Are you guilty of fraternization or have you ever been guilty of fraternization and avoided being caught? Questioned in public, most Sailors will answer in the negative. Among friends, however, many of these same Sailors will admit having fraternized and will justify their actions using the “blind spots.” The two most notable blind spots of fraternization are the disregard for shifts of power between officers and chiefs and the misbelief that transitioning from enlisted to officer transpires seamlessly. The clout of a chief petty officer should not be overlooked, nor should the unrealistic expectation that Sailors transitioning from enlisted to commissioned service will leave their friendships behind.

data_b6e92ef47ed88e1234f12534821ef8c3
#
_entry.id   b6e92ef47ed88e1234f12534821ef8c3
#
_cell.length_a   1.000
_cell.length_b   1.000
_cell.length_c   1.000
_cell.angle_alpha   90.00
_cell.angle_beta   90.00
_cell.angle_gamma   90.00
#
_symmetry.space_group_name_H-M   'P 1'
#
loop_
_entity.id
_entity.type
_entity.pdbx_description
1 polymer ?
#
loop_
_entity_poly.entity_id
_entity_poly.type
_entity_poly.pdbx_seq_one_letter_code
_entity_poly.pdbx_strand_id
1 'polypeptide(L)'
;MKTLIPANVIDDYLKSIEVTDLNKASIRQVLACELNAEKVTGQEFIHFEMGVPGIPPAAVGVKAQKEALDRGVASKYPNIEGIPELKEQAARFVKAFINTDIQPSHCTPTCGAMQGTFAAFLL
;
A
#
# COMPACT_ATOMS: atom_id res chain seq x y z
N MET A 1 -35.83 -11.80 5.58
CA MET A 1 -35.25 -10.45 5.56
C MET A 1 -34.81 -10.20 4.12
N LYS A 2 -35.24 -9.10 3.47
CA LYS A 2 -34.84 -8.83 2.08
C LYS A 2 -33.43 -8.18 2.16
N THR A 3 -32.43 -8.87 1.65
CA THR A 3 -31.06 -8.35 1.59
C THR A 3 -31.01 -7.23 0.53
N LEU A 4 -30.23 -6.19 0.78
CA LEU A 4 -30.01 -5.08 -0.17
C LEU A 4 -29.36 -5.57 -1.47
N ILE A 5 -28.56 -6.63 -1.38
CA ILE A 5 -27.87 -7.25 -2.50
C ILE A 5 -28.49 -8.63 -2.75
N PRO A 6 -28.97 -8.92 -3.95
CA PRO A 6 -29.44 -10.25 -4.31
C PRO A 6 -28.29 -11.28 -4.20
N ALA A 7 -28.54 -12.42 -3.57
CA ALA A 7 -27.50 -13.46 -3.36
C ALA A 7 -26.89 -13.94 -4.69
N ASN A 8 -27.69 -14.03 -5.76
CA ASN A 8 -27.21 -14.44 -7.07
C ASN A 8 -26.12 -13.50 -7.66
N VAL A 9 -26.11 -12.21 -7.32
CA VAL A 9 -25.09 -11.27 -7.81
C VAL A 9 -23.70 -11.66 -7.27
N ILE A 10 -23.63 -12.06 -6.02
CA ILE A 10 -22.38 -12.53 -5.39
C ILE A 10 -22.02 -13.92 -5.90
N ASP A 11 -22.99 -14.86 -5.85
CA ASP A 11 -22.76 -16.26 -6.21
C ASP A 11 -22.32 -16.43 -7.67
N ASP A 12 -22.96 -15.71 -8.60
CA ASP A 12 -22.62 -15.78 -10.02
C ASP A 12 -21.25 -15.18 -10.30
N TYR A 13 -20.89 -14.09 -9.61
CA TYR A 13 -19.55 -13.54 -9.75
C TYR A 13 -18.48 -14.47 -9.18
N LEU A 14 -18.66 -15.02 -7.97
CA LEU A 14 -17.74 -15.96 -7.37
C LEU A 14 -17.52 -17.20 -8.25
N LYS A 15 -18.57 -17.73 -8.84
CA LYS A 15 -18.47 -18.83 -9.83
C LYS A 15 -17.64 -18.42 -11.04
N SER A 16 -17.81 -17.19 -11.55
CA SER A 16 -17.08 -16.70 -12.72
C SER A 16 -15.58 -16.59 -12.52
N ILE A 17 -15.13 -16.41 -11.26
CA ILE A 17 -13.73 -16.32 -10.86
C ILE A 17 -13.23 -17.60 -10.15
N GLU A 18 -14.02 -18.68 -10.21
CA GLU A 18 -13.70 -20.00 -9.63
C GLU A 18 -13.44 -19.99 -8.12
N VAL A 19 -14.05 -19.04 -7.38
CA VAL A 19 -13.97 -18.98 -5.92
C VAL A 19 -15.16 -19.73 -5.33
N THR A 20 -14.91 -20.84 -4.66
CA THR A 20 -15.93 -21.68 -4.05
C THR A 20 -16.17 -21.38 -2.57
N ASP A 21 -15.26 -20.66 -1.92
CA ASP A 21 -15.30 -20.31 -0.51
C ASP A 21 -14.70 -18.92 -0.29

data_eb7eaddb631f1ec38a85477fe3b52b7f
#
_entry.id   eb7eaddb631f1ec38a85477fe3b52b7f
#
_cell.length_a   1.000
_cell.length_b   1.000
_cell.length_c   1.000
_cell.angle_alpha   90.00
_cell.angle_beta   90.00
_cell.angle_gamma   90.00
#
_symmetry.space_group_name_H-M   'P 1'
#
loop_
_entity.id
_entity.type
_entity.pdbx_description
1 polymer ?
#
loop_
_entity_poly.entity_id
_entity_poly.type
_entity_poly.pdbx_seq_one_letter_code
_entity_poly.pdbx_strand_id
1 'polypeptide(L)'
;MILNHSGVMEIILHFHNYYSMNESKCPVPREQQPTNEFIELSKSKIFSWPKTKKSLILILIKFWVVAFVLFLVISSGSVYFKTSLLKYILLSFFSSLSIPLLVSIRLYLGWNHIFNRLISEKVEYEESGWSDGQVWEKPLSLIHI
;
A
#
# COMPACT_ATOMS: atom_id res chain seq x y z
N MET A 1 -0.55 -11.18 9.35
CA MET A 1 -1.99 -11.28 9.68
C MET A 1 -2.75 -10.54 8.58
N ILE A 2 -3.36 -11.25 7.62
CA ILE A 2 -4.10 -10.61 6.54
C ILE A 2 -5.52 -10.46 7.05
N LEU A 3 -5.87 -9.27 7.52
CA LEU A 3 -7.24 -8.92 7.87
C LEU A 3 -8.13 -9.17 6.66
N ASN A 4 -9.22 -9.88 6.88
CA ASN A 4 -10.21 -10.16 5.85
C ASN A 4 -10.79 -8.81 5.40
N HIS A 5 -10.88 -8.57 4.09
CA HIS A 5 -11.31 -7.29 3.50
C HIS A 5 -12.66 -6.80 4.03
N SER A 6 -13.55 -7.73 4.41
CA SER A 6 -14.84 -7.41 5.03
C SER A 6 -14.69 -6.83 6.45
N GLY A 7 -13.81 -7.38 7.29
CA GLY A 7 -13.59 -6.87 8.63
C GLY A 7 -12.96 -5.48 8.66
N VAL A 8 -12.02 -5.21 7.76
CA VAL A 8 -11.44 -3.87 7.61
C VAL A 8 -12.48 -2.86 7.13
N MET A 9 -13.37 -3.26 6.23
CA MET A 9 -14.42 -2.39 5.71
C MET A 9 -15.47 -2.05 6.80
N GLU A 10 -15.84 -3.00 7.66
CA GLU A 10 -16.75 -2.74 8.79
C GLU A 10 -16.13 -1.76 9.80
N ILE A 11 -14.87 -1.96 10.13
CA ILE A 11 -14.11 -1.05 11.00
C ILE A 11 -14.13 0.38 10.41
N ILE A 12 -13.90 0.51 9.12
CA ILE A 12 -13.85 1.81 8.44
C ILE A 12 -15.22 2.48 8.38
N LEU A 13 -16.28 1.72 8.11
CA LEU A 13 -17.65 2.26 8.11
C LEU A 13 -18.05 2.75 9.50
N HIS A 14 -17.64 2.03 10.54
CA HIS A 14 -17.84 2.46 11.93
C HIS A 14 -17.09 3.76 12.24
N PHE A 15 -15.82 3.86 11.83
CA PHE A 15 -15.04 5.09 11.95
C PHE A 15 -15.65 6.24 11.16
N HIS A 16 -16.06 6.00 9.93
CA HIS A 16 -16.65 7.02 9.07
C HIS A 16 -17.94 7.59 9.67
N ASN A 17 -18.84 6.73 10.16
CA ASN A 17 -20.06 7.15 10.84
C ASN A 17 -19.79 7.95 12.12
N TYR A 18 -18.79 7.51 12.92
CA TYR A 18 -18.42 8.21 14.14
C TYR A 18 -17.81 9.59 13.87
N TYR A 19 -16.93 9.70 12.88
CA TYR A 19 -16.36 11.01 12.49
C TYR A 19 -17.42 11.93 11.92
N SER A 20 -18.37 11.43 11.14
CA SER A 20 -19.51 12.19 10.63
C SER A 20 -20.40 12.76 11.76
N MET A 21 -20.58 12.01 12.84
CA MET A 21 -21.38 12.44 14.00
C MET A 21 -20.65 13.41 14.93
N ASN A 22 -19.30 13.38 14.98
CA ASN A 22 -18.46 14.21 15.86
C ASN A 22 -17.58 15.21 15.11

For years I have observed Sailors walk the tightrope of fraternization. Some chose to maintain discipline, while others went with their hearts or temptation. Even with lessons learned from numerous Uniform Code of Military Justice (UCMJ) fraternization cases to inform it, the fraternization policy is still plagued by the blind spots of its design.